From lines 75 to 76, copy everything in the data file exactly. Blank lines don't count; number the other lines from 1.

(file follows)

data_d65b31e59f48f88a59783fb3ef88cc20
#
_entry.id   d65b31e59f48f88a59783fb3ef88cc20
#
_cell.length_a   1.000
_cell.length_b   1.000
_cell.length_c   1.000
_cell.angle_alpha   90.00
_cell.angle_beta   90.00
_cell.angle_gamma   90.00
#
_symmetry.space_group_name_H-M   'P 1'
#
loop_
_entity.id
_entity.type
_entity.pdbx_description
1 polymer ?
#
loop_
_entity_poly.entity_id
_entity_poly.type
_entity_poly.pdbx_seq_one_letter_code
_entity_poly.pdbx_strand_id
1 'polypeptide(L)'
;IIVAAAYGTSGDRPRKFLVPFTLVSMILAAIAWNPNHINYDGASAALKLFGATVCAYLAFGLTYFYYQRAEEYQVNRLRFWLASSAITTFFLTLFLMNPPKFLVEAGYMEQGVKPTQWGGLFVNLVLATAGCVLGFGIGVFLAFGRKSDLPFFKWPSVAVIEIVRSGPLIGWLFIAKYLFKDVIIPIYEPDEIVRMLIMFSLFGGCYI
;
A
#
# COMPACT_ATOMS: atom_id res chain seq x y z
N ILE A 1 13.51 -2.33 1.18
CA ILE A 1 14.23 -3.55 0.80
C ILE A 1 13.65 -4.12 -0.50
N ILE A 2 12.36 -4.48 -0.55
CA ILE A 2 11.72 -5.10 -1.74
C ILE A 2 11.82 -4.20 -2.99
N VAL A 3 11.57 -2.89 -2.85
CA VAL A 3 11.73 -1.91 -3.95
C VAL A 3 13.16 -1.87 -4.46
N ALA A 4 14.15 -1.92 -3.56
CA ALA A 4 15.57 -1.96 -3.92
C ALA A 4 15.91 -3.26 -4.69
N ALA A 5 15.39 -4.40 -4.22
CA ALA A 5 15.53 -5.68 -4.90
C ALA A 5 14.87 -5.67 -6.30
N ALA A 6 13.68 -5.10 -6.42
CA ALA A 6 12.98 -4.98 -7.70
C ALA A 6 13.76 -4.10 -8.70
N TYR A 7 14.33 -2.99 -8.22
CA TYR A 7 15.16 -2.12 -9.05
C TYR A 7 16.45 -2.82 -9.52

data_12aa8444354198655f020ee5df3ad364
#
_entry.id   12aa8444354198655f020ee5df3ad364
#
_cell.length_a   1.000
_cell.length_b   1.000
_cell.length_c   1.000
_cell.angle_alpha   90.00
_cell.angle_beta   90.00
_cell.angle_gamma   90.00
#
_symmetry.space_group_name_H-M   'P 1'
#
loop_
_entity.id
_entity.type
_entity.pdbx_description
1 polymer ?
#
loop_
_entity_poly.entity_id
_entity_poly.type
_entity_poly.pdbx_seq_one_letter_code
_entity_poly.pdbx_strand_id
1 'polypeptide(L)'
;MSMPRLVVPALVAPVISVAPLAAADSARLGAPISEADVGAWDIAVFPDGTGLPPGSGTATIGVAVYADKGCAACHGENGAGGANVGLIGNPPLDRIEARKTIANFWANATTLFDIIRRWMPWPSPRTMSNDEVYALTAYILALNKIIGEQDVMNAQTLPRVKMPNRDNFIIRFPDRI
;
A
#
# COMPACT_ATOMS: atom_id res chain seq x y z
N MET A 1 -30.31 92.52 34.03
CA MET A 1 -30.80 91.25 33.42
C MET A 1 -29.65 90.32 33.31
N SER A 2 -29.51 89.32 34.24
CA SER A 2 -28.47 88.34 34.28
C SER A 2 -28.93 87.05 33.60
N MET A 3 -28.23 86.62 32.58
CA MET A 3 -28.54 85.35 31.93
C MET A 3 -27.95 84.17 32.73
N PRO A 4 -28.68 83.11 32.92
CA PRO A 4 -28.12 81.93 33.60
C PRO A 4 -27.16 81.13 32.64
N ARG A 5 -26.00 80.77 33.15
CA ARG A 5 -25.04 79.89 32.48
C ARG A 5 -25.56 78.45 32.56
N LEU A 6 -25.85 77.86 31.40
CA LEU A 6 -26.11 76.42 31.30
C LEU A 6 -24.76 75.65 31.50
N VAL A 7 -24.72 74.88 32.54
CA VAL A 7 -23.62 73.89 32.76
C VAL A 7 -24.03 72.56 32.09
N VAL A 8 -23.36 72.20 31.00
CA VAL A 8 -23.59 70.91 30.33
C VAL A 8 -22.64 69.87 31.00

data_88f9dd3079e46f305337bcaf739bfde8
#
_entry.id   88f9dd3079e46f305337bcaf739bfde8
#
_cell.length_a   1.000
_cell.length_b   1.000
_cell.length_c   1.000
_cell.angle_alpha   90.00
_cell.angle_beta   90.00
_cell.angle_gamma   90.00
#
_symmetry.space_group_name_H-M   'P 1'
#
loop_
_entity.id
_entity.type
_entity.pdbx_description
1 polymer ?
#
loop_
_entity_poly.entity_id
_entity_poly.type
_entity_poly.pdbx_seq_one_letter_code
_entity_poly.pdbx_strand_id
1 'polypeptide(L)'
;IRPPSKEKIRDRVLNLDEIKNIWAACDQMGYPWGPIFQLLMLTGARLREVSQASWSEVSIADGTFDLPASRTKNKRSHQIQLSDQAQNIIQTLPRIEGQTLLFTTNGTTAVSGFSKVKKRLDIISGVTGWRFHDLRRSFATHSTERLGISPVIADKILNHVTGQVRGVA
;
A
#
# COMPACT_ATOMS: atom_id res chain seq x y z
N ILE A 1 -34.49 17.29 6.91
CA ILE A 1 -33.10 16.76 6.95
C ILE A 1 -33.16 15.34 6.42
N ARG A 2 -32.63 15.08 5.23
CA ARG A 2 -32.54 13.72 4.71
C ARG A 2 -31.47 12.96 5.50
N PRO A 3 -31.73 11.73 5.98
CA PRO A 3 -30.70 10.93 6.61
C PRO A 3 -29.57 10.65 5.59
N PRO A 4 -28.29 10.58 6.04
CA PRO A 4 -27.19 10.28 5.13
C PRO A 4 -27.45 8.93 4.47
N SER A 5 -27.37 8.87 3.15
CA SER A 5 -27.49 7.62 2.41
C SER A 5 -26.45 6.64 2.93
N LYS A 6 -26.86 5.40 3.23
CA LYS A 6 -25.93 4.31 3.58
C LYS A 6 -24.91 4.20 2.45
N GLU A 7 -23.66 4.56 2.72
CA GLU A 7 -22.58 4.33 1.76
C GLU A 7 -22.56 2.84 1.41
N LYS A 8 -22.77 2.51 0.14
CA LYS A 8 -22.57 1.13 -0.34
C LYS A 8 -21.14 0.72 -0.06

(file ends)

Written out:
_entity_poly.pdbx_strand_id
1 'polypeptide(L)'